Accessible Requires Authentication Published by De Gruyter January 15, 2009

The Eight Step Training Model: Improving Disaster Management Leadership

Cole Slattery, Robert Syvertson and Stephen Krill

In the aftermath of public tragedies such as the terrorist attacks of 9/11 and Hurricane Katrina, intense scrutiny was placed upon the emergency management community throughout all levels of government. Clearly, it is imperative that emergency managers understand the scope and scale of these events and subsequently the depth of planning required to execute coordinated preparedness, response and relief efforts. However, plans are merely a step in the overarching requirement of coordinating disaster response and delivering relief. One method for emergency managers to achieve success may be through the implementation of a disciplined training methodology, developed in the United States Army, known as the "Eight Step Training Model."At its essence, the eight step training model provides a logical, structured and repeatable framework for developing and executing training that is designed to build confident and competent emergency managers and improve the individual and collective training proficiency of primary and secondary responders (training participants). A time investment in this planning and training methodology will increase preparedness, response and recovery efforts and desired outcomes immeasurably. The model can focus upon local, State or Federal levels, incorporating Private Volunteer Organizations (PVOs), Non-Government Organizations (NGOs) or commercial industry whether local, regional or national. The steps are as follows: 1. Study/Teach the Literature / Doctrine (Certify Leaders); 2. Survey the Training Site; 3. Develop the Training Plan; 4. Issue the Plan; 5. Rehearse the Plan (Tabletop Exercise); 6. Execute the Training; 7. Evaluate the Training; and 8. Retrain as Needed to Meet Goals.At a minimum, the model acquaints participants with divergent organizational roles and missions and at its best instills confidence in participating organizations' ability to work together in a simulated setting before they are forced to collaborate during emergency response. The article seeks to describe the steps in detail and provide the reader with a fundamental understanding of the model as it may relate to their future training needs.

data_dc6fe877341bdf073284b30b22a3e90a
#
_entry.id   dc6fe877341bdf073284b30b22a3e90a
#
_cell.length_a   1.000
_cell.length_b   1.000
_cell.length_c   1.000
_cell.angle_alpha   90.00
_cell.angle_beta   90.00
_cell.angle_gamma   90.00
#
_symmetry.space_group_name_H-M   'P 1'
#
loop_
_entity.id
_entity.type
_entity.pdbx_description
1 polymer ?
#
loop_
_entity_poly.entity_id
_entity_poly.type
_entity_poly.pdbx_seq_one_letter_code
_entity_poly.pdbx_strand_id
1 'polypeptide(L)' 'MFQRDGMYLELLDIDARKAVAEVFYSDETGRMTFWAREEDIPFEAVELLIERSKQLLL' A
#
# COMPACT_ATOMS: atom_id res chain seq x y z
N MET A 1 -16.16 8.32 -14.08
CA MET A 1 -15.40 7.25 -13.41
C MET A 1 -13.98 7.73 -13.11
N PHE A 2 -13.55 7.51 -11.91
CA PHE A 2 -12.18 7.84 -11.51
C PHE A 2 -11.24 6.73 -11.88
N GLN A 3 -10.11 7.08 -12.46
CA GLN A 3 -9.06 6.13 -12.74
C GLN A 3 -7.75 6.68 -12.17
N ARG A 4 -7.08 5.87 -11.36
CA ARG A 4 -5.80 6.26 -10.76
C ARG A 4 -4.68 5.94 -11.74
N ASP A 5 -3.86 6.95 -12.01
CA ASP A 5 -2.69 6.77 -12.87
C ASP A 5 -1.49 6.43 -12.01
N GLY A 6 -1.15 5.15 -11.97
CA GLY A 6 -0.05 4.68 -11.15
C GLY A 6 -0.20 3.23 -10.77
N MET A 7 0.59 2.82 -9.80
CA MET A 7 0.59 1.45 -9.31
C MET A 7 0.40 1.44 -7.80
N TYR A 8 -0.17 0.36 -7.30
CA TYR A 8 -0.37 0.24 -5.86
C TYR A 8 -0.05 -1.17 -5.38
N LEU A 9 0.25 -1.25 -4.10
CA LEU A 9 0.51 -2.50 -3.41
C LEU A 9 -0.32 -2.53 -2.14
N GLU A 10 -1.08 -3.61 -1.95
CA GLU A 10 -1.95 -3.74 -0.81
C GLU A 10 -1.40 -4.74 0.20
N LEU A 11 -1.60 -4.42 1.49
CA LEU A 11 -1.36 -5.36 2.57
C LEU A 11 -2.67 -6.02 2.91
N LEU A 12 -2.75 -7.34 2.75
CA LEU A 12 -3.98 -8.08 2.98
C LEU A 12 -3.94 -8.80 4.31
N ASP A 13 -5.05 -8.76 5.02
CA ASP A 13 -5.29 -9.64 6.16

Published Online: 2009-1-15

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